Alternatively, Games 6 and 7 could start at 3.10pm or 5.10pm AEST respectively.

The Seven Network would have the rights to the two Saturday matches, the twilight and night matches, with an option for Friday night matches as well, with all matches featuring interstate teams to be televised into their respective markets.

All times above are listed in AEST unless mentioned.

This is how I think Round 1 next season should unfold (local time).

Friday, January 31
Richmond vs Carlton at Punt Road Oval, 6.10pm, Fox Footy
Adelaide Crows vs Collingwood at Norwood Oval, 7.40pm, Seven

Saturday, February 1
Melbourne vs Western Bulldogs, Casey Fields, 3.10pm, Fox Footy
St Kilda vs GWS Giants, Moorabbin Oval, 5.10pm, Seven
Gold Coast Suns vs Brisbane Lions, Metricon Stadium, 6.10pm, Seven


Sunday, February 2
Geelong Cats vs North Melbourne, GMHBA Stadium, 2.10pm (or 3.10pm), Fox Footy
West Coast Eagles vs Fremantle, Lathlain Park, 1.10pm (or 2.10pm), Fox Footy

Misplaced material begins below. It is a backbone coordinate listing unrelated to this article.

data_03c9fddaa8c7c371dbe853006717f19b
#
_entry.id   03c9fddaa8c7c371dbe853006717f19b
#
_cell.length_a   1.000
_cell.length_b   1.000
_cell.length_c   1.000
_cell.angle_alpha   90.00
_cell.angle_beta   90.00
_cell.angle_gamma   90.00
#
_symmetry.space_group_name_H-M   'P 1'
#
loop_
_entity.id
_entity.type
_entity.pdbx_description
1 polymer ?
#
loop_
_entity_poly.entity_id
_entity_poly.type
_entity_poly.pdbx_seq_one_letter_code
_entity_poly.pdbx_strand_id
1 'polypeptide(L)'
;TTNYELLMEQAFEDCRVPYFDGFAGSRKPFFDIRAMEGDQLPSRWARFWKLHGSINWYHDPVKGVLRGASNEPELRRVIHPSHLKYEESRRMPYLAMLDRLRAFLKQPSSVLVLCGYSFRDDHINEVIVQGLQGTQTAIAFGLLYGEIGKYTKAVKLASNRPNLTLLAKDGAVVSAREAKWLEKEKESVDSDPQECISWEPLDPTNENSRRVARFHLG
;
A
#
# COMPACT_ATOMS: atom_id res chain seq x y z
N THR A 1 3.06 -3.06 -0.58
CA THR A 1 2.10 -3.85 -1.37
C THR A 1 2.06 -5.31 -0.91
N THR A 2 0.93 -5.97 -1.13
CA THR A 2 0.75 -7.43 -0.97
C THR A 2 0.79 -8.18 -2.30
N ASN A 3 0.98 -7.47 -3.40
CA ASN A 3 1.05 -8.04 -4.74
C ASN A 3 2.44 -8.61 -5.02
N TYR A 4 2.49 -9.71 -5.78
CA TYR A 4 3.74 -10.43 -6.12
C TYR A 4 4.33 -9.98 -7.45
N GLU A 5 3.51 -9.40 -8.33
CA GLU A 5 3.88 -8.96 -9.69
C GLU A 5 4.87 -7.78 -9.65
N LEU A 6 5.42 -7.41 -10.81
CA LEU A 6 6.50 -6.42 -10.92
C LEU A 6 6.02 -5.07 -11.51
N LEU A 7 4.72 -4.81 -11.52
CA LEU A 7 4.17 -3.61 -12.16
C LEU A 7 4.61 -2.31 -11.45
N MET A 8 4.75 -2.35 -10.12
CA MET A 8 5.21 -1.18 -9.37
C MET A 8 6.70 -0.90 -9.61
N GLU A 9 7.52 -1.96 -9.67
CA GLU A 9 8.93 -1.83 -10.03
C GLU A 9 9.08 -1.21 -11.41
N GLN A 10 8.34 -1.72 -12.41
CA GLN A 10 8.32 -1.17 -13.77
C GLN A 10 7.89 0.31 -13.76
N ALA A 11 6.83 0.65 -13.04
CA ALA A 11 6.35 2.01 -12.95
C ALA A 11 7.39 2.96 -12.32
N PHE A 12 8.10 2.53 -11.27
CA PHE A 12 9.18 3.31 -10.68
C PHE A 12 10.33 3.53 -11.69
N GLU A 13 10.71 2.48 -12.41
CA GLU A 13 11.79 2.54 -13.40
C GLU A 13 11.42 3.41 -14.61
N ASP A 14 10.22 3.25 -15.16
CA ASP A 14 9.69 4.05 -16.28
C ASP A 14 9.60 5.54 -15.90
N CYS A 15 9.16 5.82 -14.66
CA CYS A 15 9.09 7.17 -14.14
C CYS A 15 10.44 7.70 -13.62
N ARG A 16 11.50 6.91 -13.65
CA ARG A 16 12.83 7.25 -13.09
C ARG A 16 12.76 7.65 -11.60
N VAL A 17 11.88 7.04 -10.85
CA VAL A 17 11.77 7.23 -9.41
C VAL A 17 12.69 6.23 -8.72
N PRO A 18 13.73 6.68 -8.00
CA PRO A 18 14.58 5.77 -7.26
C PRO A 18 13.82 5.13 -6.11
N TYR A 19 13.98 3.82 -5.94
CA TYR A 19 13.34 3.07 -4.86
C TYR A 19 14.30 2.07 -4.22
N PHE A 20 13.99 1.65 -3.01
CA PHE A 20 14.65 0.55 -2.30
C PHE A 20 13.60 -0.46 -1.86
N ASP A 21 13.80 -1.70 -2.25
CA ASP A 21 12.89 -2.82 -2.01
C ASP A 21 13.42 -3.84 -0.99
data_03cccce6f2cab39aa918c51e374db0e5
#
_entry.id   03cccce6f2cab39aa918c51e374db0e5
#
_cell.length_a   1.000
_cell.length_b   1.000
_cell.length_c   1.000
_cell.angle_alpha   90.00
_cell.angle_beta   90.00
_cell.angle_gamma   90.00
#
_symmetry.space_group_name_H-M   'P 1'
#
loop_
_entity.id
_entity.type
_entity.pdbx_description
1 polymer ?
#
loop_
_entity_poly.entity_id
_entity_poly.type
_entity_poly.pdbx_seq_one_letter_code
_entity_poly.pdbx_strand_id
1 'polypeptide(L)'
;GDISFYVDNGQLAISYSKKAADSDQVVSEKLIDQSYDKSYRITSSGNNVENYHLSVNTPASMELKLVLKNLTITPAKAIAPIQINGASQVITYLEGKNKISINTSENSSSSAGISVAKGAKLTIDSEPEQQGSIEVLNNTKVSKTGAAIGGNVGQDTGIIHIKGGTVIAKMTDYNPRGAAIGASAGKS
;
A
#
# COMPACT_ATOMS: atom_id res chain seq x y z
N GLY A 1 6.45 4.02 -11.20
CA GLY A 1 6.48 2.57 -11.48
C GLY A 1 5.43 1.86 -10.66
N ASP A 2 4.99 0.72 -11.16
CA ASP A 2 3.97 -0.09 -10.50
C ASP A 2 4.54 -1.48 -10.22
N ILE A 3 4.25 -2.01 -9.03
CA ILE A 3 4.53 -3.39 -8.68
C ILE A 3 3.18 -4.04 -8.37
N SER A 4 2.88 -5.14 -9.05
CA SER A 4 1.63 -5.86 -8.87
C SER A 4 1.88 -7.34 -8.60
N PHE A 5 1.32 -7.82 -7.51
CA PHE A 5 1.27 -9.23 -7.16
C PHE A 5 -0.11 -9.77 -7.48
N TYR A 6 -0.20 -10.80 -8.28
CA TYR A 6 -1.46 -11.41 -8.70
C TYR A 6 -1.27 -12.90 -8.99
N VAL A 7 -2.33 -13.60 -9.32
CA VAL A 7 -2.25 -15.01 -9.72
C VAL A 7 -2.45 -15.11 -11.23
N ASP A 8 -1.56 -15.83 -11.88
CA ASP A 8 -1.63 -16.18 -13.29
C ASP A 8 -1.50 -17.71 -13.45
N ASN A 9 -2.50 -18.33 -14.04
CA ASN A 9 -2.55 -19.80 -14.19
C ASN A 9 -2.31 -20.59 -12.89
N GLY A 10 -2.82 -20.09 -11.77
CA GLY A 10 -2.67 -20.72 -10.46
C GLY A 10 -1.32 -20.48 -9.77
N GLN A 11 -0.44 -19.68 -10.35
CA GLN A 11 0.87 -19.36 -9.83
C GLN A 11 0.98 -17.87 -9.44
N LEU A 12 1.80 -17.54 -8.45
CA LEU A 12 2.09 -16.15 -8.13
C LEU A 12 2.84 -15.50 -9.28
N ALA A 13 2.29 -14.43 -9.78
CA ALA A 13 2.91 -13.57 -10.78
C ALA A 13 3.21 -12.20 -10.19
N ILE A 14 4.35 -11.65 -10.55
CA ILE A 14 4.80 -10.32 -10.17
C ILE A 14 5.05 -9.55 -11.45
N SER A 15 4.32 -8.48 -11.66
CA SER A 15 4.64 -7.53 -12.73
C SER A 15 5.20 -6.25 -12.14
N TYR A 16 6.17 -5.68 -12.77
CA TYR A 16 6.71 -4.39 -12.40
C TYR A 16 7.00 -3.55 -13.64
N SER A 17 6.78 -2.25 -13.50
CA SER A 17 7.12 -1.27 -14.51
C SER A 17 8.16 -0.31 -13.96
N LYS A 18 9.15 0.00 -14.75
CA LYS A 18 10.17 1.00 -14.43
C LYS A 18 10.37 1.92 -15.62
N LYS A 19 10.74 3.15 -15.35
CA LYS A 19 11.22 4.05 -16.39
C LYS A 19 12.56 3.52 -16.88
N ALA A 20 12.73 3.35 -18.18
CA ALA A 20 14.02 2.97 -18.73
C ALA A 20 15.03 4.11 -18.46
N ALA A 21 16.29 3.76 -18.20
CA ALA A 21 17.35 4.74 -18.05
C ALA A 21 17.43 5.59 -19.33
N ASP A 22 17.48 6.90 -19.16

There are no matches fixtured in Melbourne in Games 5, 6 and 7 so as to avoid a clash with the Australian Open tennis championship matches.

The Richmond vs Carlton match would double as both the season opener and the Tigers’ first match in the AFL Women’s competition.

The Adelaide Crows would open their premiership defence with a home game against Collingwood in the second Friday night match.

St Kilda’s first match would be against the GWS Giants at Moorabbin Oval.


The Gold Coast Suns and West Coast Eagles’ first matches will be local derbies against the Brisbane Lions and Fremantle, respectively.

Just whether the conference system will be retained will remain to be seen, but if people power have their way, it would very likely be axed.

Should justice prevail, the season would be 13 rounds with every team playing each other once, but just how many teams will contest the finals will remain another question to be answered.